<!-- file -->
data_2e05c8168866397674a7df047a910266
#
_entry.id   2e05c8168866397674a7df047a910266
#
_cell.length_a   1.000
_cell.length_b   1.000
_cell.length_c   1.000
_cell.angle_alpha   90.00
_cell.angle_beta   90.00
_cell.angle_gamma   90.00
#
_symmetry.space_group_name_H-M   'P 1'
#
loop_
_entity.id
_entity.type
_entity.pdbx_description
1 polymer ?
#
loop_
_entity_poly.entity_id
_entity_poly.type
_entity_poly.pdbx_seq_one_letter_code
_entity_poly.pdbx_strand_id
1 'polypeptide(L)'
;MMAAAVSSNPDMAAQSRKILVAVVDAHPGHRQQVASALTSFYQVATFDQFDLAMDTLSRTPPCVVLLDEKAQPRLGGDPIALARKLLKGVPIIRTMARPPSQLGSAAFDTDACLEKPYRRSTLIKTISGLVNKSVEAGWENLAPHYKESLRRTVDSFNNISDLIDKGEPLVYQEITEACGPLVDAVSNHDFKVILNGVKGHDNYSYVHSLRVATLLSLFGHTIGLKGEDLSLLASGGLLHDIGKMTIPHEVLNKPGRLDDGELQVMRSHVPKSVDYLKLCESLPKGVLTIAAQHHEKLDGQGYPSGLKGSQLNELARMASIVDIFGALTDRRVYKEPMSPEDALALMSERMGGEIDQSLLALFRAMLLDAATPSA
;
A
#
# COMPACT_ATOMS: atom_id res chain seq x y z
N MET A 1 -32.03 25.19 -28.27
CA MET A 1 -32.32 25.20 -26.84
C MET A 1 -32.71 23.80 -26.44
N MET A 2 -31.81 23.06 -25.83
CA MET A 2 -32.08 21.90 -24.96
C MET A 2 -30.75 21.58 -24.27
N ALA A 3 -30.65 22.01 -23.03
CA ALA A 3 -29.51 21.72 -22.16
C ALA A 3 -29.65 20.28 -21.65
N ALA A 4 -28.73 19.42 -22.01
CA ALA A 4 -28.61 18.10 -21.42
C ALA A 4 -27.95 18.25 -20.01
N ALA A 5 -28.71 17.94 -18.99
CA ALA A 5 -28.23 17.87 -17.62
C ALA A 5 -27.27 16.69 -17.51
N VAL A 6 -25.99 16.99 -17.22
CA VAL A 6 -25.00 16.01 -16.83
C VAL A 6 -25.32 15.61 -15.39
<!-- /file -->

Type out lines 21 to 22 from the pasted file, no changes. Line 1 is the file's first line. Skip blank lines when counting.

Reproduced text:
_entity_poly.entity_id
_entity_poly.type